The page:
We concur with the Government on the fact that the current prescription charge system is outdated and outmoded, but to get totally free prescriptions and to have access to the minor ailment service simply because you have a thyroid condition does not seem to us to be appropriate. We think that the Government has missed an opportunity—which I have been trying to warn it about since its policy to abolish prescription charges was first introduced—to modify the MAS, so I welcome the minister’s relatively conciliatory tone. However, I urge her strongly, given the current period of austerity, to look closely at the MAS to ensure that people who are vulnerable and unable to afford to treat minor ailments can access it, but those who are wealthy and do not need to access it are in some way restrained. I urge a more urgent approach than the Government has hitherto indicated.

            I have a second question, convener.

          • The Convener:
            That was pre-emptive. You are, of course, allowed to ask it.

          • Dr Simpson:
            My second question is the one that I asked when the policy was originally introduced. At the time, I was not concerned about getting rid of the scheme—I have said all along that that is an entirely appropriate measure—but I am concerned that the cost of drugs is rising, and I am concerned about whether we have a robust enough system in place for orphan drugs and, in particular, for ultra-orphan drugs. I am not convinced that we currently have an adequate system.

            Given the additional financial pressures that the abolition of prescription charges will put on the system, I would like an undertaking from the Government that it will look again at the ultra-orphan system to ensure that patients with the potential for metastatic osteosarcoma in childhood, for example, will get the appropriate treatment, because the current system of quality-adjusted life years, which the Scottish Medicines Consortium uses in determining whether ultra-orphan drugs will be approved, is totally inappropriate for conditions that affect 10 or fewer patients a year. I do not believe that we have got the ultra-orphan system correct.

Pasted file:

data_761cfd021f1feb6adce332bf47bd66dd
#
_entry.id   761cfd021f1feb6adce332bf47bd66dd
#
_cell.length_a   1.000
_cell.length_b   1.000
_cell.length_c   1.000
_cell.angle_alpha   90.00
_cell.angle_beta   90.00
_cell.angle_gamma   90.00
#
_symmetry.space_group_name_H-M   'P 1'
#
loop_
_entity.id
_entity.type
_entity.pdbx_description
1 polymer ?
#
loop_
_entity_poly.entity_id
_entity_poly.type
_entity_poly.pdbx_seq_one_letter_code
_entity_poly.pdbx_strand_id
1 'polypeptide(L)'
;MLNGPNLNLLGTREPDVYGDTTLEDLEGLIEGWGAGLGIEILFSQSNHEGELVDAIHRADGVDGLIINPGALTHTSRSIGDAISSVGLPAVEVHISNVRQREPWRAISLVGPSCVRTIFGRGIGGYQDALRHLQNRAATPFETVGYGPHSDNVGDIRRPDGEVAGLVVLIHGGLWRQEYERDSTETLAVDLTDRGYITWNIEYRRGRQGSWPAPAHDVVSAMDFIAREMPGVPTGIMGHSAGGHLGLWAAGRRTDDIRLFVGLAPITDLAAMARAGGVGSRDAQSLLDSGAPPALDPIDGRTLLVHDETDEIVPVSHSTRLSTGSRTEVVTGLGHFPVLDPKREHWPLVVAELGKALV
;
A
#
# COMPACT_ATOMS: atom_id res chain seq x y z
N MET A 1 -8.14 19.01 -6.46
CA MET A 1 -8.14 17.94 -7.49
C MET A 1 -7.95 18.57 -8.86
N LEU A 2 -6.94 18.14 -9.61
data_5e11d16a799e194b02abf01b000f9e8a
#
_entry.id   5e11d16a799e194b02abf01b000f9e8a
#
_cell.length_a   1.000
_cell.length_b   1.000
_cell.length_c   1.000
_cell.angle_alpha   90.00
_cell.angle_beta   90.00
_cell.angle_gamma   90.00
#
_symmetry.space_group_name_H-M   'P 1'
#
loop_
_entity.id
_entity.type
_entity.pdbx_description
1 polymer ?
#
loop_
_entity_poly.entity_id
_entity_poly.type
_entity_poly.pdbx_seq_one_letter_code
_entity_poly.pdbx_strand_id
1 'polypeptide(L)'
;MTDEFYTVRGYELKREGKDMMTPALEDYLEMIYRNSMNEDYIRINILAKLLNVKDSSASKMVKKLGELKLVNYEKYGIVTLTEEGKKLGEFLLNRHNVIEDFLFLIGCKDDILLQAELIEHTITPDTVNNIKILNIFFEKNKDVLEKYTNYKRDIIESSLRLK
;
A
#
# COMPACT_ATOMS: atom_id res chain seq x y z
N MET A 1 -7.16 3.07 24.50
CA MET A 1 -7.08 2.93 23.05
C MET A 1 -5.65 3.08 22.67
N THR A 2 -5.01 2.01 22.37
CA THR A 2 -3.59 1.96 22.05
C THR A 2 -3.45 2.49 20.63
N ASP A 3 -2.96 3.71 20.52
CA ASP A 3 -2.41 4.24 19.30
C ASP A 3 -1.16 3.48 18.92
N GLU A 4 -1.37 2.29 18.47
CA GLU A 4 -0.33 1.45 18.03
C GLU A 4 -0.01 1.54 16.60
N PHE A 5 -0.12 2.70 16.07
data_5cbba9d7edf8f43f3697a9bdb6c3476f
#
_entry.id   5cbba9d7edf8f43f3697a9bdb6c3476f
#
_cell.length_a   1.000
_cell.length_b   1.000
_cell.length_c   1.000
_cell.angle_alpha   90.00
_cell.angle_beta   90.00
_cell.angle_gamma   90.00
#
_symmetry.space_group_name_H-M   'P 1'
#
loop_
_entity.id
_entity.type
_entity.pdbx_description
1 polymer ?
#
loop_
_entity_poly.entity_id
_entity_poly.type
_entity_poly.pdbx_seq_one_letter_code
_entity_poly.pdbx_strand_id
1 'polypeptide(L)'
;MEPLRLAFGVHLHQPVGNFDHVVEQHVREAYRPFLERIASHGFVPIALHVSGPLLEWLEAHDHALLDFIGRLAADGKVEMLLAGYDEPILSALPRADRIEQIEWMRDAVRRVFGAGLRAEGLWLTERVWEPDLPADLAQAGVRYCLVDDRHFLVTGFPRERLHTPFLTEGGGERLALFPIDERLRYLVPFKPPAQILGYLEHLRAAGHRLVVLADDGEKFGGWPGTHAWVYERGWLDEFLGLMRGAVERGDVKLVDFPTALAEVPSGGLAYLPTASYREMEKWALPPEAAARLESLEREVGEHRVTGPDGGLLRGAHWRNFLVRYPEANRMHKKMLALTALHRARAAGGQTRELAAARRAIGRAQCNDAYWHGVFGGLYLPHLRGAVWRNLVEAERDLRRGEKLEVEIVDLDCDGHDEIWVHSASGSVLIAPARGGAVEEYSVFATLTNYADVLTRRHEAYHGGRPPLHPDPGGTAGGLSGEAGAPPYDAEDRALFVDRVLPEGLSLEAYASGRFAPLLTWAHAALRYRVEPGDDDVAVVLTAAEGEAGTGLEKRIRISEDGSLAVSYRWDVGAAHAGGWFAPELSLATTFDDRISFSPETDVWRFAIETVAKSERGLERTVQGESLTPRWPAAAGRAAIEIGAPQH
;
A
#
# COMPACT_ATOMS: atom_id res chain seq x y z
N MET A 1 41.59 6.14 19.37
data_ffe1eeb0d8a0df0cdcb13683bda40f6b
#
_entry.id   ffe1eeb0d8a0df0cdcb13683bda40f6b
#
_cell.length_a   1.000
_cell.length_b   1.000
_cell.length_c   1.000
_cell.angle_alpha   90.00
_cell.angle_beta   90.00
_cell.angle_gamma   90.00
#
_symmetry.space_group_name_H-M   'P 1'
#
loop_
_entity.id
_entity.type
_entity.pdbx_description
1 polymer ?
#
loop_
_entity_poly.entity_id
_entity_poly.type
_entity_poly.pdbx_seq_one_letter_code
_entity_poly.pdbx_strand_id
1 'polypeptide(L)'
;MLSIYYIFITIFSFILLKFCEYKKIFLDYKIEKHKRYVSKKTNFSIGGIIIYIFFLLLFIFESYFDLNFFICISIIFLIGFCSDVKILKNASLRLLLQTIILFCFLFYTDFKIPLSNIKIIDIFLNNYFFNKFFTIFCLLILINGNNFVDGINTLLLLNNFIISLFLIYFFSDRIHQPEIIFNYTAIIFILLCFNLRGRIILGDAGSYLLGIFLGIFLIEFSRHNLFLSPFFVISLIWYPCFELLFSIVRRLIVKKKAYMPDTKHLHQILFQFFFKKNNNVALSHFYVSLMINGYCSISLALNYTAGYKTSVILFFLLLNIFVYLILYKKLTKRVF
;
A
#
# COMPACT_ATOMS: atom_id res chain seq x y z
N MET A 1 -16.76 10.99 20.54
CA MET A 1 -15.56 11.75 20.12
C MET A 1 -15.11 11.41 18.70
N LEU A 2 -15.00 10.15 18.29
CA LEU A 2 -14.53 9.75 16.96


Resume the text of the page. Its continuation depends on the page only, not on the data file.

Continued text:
• The Convener:
            I think that a question was buried in there.

          • Shona Robison:
            I think that there were two or three. First, on the system for approving ultra-orphan drugs, improvements were made following strong representations through the petitions system. I think that we all acknowledge that that led to a much-improved system. Is there further to go? These matters must always be kept under review, but we are in a better place than we were previously.